The influence of metabolic syndrome, body weight, and diabetes on triple negative breast cancer prognosis is complicated.

Metabolic syndrome and risk of triple negative breast cancer

Metabolic syndrome, which is characterized by obesity, high blood sugar levels, impaired glucose tolerance, high blood cholesterol and triglycerides, and high blood pressure, is associated with increased risk of triple negative breast cancer. However, when the symptoms of the syndrome were examined separately, high triglyceride, HDL cholesterol, and glucose levels, but not hypertension or high body mass index (BMI), were found to have significant independent associations with triple negative breast cancer in one study. Another study found that high cholesterol induced angiogenesis and accelerated mammary tumor growth in a mouse model of triple negative breast cancer.

BMI and triple negative breast cancer prognosis

Most studies have reported that higher BMI at diagnosis is not associated with higher breast cancer recurrence and mortality among women with estrogen receptor negative (ER-) or triple negative disease. One meta-analysis of data from previous studies concluded that there is no evidence that the association between obesity and breast cancer outcome differs by hormone receptor or menopausal status.

However, there is evidence that weight does influence prognosis for women with triple negative breast cancer in some circumstances. Having been overweight at age 18 has been found to be associated with increased risk of death among women who subsequently develop ER- breast cancer. A Chinese study reported that BMI ≥ 25 is associated with lower rates of pathological complete response response to Taxol chemotherapy in women with hormone receptor negative breast cancer. Severe obesity (defined as BMI > 35 kg/m2) appears to be linked with increased risk of late relapse (breast cancer recurrence five years or more after diagnosis). A 2015 study reported that survival was reduced among very obese (BMI ≥ 40) women with triple negative disease, but not among women who were overweight or less obese.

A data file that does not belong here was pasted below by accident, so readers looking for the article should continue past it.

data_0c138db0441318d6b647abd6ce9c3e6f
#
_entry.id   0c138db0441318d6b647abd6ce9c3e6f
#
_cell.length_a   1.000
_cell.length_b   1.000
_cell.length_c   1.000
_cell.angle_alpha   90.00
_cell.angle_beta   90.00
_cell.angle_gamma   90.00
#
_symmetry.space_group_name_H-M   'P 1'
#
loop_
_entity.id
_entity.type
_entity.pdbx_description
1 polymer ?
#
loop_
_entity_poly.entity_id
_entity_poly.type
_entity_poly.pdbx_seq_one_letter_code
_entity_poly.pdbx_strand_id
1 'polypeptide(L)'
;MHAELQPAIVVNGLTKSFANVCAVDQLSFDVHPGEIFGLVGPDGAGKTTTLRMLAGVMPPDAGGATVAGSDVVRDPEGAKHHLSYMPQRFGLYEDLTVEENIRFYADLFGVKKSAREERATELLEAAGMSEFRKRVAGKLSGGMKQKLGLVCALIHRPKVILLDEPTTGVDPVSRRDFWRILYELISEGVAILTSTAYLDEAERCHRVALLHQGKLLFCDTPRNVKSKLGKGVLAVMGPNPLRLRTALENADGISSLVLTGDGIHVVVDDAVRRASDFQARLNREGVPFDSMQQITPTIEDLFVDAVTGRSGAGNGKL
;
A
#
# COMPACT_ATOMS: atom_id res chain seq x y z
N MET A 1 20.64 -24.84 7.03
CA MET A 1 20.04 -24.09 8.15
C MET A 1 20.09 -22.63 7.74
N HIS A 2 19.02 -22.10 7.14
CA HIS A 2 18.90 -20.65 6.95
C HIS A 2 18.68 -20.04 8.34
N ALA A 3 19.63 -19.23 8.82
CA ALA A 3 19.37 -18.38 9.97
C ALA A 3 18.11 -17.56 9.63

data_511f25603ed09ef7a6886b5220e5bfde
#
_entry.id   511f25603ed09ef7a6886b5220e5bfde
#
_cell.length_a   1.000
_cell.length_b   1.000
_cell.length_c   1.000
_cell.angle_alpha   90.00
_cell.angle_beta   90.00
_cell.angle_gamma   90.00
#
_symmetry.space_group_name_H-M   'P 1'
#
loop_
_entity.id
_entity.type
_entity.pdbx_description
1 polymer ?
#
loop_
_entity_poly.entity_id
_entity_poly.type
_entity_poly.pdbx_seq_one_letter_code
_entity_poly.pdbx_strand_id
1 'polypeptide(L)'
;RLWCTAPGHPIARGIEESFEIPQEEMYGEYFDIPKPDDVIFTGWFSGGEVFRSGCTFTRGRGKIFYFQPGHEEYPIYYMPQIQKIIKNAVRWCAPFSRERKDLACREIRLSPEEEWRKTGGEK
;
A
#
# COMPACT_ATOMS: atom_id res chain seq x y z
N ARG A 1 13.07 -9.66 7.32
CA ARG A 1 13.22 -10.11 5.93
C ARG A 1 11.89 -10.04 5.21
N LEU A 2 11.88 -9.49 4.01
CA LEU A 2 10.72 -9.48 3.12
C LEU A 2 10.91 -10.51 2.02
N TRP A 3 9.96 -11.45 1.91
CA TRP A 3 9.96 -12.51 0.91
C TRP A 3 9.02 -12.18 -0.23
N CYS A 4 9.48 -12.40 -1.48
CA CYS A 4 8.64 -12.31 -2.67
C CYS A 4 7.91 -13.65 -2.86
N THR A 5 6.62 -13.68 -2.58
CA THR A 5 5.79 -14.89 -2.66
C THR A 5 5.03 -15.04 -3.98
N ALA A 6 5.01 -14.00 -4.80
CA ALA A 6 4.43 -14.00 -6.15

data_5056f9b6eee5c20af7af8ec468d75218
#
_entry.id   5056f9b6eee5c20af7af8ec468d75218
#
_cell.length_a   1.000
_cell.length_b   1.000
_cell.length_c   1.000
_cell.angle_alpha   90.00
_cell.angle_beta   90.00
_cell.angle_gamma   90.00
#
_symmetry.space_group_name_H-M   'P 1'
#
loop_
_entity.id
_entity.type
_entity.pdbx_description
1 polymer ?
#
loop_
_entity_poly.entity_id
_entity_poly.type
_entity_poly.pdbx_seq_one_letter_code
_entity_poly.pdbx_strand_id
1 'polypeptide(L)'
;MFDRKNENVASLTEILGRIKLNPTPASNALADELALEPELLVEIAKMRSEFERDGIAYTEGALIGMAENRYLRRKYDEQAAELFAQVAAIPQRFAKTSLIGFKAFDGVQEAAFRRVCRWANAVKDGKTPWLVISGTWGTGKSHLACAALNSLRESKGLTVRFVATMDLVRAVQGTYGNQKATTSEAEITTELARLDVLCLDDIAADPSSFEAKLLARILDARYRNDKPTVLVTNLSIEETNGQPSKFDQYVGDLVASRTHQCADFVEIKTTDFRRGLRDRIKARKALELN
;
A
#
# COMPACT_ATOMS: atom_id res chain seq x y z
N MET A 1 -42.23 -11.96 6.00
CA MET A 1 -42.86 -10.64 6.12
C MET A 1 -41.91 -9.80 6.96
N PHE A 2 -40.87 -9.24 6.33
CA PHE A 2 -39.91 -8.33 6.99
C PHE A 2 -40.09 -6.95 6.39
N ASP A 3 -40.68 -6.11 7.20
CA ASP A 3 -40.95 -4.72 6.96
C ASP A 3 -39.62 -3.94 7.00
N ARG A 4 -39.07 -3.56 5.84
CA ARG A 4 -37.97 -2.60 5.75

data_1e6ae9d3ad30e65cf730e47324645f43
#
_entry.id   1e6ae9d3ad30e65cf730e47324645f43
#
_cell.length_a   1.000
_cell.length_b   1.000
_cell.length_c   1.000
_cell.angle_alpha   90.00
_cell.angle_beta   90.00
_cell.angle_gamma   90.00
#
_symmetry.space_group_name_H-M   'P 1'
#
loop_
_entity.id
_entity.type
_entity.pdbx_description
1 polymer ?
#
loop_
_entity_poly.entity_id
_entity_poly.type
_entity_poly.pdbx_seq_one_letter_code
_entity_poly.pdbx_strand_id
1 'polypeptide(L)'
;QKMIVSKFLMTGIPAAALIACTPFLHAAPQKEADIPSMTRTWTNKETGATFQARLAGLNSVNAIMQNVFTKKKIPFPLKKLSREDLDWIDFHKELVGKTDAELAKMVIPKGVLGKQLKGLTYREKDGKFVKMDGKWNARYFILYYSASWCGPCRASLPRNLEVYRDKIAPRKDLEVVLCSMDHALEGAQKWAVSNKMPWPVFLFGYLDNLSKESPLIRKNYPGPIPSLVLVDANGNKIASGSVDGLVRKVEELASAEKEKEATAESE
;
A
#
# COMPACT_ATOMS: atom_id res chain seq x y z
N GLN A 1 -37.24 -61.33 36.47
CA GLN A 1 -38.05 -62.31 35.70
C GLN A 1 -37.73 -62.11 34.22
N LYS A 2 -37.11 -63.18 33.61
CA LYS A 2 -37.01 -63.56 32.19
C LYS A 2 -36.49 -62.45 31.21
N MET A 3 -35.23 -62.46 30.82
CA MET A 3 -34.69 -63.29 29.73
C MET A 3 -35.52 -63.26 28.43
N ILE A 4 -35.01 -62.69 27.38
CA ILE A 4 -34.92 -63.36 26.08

Metformin

Use of metformin, which has been shown to reduce triple negative breast cancer angiogenesis, growth and metastasis, is associated with reduced breast cancer mortality.

Beta blockers

Use of beta blockers (which are used to treat hypertension, abnormal heart rhythms, and heart failure) is associated with improved relapse-free survival in patients with triple negative breast cancer.

In fact, there is some evidence that beta blocker use during chemotherapy could enhance its effectiveness, especially against triple negative disease. One study found that the beta blocker propranolol (Inderal) had strongest synergistic effects when combined with Taxol in an animal model of triple negative breast cancer.

Below under Selected breast cancer studies are links to studies concerning the influence of BMI, metabolic syndrome and diabetes on triple negative breast cancer prognosis.

Food for Breast Cancer triple negative breast cancer articles

Below are links to all of the other articles concerning triple negative breast cancer.

Triple negative breast cancer

Breast cancer diet for triple negative patients and survivors

Latest research concerning triple negative breast cancer prognosis

Prognosis of triple negative breast cancer compared to other breast cancer subtypes

Patterns of recurrence in triple negative breast cancer patients

Tumor characteristics influencing prognosis of triple negative breast cancer

Prognosis of African Americans and Latinas with triple negative breast cancer

Triple negative breast cancer prognosis according to age at diagnosis

To see all of the articles, news stories and studies concerning triple negative breast cancer, click on the tripleNegative tag in the list of tags directly below.